Professor of Computer Science at UC Irvine, researching graph algorithms and computational geometry. Wikipedian. Amateur photographer. Father of two.
0xDE's Latest Posts
In my recent posting on four-dimensional polytopes containing linked or knotted cycles of edges, I showed pictures of linked cycles in three examples, the (3,3)-duopyramid, hypercube, and (in the comments) truncated 5-cell. All three of these have some much more special properties: the two linked cycles are induced cycles (there are no edges between two non-consecutive vertices in the same cycle), they include all the vertices in the graph, and their intersection with any two- or […]
When I was asked earlier this year to write a short survey on k-best enumeration algorithms for the Springer Encyclopedia of Algorithms, I wrote a first draft before checking the formatting requirements. It ended up being approximately five pages of text and seven more pages of references, and I knew I would have to cut some of that. But then I did check the format, and saw that it needed to be much shorter, approximately two pages of text and a dozen references. I don't regret doing it this […]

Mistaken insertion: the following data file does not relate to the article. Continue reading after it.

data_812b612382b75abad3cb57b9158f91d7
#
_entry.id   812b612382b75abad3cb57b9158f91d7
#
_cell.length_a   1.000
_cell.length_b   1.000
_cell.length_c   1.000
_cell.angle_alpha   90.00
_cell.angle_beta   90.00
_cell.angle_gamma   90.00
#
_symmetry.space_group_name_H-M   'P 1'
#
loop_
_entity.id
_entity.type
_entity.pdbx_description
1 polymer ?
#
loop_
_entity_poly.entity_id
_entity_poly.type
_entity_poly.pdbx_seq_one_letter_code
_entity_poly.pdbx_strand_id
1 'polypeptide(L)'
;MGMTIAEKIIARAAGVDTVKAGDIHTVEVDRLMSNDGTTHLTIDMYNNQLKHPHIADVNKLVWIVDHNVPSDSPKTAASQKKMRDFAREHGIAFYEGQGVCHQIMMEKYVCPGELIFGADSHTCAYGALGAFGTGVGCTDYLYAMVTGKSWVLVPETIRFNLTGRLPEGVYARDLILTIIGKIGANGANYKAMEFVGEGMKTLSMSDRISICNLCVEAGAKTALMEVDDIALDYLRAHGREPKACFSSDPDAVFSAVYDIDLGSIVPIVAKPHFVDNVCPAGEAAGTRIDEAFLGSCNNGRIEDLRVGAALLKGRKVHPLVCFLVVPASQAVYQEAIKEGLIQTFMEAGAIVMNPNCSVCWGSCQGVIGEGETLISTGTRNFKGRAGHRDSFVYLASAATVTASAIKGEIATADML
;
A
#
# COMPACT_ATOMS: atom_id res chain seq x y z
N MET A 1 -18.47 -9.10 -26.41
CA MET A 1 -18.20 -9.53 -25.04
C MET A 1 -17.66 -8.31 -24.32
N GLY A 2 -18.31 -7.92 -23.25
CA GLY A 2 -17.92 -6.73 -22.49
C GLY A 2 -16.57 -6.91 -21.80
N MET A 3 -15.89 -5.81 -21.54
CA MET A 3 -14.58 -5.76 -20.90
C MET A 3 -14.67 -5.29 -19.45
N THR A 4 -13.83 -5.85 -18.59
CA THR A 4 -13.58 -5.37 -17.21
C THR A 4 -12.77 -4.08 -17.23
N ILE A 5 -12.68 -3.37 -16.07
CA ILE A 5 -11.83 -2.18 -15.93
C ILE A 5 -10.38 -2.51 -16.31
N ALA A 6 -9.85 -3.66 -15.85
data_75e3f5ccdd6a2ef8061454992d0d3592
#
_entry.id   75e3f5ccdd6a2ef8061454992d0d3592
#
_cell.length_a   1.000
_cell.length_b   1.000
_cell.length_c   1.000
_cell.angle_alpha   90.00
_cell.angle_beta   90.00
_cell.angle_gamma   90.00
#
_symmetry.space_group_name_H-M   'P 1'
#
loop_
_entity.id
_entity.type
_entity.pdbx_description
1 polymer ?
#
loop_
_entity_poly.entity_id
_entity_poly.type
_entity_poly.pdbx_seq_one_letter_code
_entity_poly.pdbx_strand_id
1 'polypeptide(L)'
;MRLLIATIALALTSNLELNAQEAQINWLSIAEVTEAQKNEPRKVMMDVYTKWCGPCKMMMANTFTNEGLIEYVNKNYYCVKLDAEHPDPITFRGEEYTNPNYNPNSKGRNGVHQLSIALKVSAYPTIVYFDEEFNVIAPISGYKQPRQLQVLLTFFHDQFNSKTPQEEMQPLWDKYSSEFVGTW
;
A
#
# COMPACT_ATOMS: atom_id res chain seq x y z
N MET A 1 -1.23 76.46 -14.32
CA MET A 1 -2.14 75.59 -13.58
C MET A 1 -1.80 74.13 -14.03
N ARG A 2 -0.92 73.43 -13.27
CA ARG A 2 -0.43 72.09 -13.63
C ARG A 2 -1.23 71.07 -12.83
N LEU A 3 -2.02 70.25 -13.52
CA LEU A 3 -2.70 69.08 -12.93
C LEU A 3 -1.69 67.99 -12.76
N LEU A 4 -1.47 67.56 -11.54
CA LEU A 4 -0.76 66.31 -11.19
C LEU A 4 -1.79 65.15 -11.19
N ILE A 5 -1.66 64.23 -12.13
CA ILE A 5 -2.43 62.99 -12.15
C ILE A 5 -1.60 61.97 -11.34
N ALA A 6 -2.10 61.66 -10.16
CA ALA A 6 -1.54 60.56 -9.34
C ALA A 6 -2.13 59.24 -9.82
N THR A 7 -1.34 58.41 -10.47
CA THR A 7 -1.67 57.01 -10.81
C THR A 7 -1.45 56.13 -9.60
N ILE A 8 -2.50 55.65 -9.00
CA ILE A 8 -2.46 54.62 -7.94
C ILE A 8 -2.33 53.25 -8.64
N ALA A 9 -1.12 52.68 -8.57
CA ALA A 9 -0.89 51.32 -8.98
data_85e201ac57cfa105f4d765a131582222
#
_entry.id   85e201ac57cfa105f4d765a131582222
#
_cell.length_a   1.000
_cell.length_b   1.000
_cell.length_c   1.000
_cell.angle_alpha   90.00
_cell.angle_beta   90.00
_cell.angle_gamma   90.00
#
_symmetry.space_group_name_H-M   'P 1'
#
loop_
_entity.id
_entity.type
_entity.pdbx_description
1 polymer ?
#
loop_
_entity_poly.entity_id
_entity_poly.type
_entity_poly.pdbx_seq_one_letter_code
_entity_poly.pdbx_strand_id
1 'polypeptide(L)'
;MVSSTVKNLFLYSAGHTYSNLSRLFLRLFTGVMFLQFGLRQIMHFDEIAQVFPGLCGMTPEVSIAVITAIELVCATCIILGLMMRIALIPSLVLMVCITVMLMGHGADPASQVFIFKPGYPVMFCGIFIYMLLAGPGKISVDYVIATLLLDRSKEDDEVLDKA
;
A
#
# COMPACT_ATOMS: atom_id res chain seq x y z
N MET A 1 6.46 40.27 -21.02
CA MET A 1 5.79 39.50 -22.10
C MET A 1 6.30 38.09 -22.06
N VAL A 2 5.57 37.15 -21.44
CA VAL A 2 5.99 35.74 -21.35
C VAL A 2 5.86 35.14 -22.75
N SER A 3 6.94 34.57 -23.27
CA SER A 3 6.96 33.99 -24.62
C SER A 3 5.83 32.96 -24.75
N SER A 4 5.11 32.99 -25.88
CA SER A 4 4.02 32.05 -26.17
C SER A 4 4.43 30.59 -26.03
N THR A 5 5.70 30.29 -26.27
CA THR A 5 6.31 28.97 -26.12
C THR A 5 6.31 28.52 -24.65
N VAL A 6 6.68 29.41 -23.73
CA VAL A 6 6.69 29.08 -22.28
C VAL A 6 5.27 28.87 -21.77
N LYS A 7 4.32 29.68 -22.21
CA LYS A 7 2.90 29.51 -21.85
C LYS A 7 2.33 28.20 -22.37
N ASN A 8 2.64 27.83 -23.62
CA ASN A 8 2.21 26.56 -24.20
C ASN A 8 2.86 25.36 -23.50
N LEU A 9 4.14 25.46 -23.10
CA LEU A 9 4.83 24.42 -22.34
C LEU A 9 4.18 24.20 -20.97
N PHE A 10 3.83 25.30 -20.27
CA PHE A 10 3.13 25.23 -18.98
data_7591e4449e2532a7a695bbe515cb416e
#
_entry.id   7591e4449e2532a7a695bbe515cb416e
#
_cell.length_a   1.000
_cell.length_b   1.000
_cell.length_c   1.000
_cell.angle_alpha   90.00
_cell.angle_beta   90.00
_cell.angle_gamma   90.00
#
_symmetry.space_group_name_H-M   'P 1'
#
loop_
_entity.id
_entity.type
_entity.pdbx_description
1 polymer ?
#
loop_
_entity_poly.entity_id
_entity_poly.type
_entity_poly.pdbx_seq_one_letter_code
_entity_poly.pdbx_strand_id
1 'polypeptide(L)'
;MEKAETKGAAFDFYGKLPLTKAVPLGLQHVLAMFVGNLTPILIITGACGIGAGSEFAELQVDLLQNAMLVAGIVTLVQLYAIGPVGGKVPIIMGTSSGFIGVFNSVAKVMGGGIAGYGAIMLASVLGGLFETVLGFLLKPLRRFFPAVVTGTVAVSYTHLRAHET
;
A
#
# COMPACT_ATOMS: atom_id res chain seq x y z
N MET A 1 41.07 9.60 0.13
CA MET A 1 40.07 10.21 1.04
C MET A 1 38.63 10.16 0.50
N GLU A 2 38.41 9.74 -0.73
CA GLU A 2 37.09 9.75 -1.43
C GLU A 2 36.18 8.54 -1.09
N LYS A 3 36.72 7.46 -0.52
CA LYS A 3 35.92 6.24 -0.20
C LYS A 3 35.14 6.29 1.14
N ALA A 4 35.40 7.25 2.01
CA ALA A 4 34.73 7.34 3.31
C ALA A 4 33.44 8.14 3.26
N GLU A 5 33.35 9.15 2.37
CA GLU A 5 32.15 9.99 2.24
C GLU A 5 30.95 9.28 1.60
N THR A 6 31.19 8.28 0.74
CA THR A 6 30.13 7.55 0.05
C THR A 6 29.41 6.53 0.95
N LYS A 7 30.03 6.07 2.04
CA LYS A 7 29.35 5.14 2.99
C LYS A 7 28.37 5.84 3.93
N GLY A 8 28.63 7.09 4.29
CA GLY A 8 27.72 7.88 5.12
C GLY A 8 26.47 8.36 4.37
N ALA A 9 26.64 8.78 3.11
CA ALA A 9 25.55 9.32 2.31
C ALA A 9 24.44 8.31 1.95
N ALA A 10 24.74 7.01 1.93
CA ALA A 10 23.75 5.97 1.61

The number theory behind why you can't have both perfect fifths and perfect octaves on a piano keyboard (with bonus lattice quotient music theory link; G+)Sad news of Rudolf Halin's death (G+)Frankenstein vs The Glider Gun video (G+)Günter Ziegler on Dürer's solid (WP; MF; G+)Nature will make its articles back to 1869 free to share online, for certain values of "free" that you might or might not agree with (G+)Albert Carpenter's polyhedron models (G+)The only complete proof from […]
The surface of a three-dimensional polyhedron is a two-dimensional space that's topologically equivalent to the sphere. By the Jordan curve theorem, every cycle of edges and vertices in this space cuts the surface into two topological disks. But the surface of a four-dimensional polytope is a three-dimensional space that's topologically equivalent to the hypersphere, or to three-dimensional Euclidean space completed by adding one point at infinity. So, just as in conventional Euclidean space, […]
The exponential random graph model is a system for describing probability distributions on graphs, used to model social networks. One fixes a set of vertices, and determines a collection of "features" among the edges of this fixed set (such as whether or not a particular edge or combination of a small number of edges), each with an associated real-valued weights. Then to determine the probability of seeing a particular graph, one simply looks at which features it has; the probability is exp(sum […]
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